The Deputy Finance Minister Charles Adu Boahen has said borrowing and debt could be good for Ghana as long as the money is not used to finance existing debts.
According to him, borrowing is good as long as it is used for investment.
Speaking on the Citi Breakfast Show, he stated that countries that borrow to invest in capital expenditure, which eventually generates commercial returns, benefit from the borrowing.
“It is funny how Ghanaians seem to be allergic to borrowing. As a banker I have always been of the opinion that borrowing is good, so long as it used for investment when you start borrowing to pay recurrent expenditure,” he said.
The deputy finance minister stated that if the government is to limit itself to the revenue it generates, the country will not be able to grow because the revenue generated will only be used to cover the country’s expenditure.
He also mentioned that most countries that have been able to sustain their growth run on a manageable deficit, which can be covered by the country’s cash flow.
Charles Adu Boahene explained that borrowing only becomes a problem for a country if the country’s debt starts becoming unsustainable.
“Most countries that are growing run a deficit. The question is how much? A small deficit which you can cover with your cash flow is fine, but when you start running a deficit which is 10% and yours is constantly piling up, then you run the risk of getting into a situation where you have debt unsustainability then you begin to start borrowing just to pay your debt or pay interest on your debt, then you know it is time to call in the Doctor,” he said.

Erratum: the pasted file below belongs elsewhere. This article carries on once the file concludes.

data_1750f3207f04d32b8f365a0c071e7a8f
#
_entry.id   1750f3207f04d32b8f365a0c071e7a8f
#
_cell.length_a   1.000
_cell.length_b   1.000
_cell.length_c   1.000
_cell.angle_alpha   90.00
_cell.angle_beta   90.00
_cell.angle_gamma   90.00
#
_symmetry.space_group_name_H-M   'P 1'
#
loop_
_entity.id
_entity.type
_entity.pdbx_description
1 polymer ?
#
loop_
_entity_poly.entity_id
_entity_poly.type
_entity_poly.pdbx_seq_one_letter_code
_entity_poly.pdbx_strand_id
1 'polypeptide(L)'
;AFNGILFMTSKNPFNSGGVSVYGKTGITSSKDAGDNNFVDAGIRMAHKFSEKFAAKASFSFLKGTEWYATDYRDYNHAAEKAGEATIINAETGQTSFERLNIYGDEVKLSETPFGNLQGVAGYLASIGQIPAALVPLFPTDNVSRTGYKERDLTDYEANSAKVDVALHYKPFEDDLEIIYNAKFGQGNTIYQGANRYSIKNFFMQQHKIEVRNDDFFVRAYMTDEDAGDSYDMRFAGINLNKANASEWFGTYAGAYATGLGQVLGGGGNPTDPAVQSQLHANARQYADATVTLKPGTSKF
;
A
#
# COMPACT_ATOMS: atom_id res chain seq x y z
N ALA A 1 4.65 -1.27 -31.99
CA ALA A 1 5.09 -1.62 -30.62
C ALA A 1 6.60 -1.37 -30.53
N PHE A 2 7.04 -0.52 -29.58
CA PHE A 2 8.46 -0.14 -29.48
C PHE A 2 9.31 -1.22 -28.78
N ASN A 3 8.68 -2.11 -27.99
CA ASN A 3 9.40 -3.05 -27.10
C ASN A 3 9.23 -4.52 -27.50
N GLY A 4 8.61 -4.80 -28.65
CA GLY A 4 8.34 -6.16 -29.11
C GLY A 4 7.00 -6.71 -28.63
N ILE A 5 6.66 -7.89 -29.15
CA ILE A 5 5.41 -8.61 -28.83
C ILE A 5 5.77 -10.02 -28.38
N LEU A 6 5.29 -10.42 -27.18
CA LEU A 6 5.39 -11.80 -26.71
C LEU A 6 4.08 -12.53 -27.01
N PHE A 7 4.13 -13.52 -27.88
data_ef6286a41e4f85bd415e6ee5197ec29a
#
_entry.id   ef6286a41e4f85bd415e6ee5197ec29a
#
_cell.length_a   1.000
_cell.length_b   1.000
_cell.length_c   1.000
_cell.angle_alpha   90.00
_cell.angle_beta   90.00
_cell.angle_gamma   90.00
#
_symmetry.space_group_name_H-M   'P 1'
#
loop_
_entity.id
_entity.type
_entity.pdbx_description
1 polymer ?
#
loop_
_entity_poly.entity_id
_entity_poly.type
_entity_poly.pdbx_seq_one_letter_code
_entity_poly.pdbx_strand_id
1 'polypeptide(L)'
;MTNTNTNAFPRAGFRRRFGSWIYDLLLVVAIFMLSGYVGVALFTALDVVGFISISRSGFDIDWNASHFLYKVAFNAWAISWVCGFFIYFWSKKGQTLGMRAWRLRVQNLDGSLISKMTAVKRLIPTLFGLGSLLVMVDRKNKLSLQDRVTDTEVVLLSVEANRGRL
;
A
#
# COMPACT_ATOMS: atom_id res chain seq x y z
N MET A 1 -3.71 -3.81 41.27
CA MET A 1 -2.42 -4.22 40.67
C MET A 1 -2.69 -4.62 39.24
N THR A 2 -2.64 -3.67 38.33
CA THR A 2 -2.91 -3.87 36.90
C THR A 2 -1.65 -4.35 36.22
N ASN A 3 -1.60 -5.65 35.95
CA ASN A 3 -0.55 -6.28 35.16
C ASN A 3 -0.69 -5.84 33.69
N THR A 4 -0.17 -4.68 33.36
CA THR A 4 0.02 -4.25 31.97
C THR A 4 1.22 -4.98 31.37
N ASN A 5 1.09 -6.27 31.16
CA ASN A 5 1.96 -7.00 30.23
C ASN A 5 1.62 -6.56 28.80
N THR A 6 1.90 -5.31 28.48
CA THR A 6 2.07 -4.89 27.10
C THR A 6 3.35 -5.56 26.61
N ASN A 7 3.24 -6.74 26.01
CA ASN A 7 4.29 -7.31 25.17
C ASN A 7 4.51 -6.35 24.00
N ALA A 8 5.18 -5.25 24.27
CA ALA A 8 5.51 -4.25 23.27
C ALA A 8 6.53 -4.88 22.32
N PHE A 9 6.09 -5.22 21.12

The Vice President, Dr Bawumia, while speaking at the closing ceremony of the two-day National Policy Summit on Trade and Industry last year August, said Ghana would continue to borrow responsibly in order to grow Ghana’s economy.
But when Dr Bawumia and his party NPP were in opposition, they criticised the Mahama government of having a voracious appetite for foreign loans which they claimed catapulted the country’s debt stock to unsustainable levels.
In defence of the NPP government’s borrowing, the Veep last year maintained that the debt stock is rather going down due to restructuring.
“Last year the deficit was 9.4 percent of GDP that was where it ended. Thanks to the Asempa Budget it has gone back on a path of fiscal consolidation to bring back the deficit this year to 6.5 percent of GDP,” he said.
Some economists have described the NPP government’s debt management strategy within the first year of its administration as unsuccessful.
In their view, the government has not done much to address the country’s debt, which has left the country in a..
The comments follow the latest figures released by the Bank of Ghana (BoG) after its Monetary Policy Committee (MPC) meeting show that Ghana’s public debt reached 142.5 billion cedis as at December 2017, representing 69.8 percent of GDP.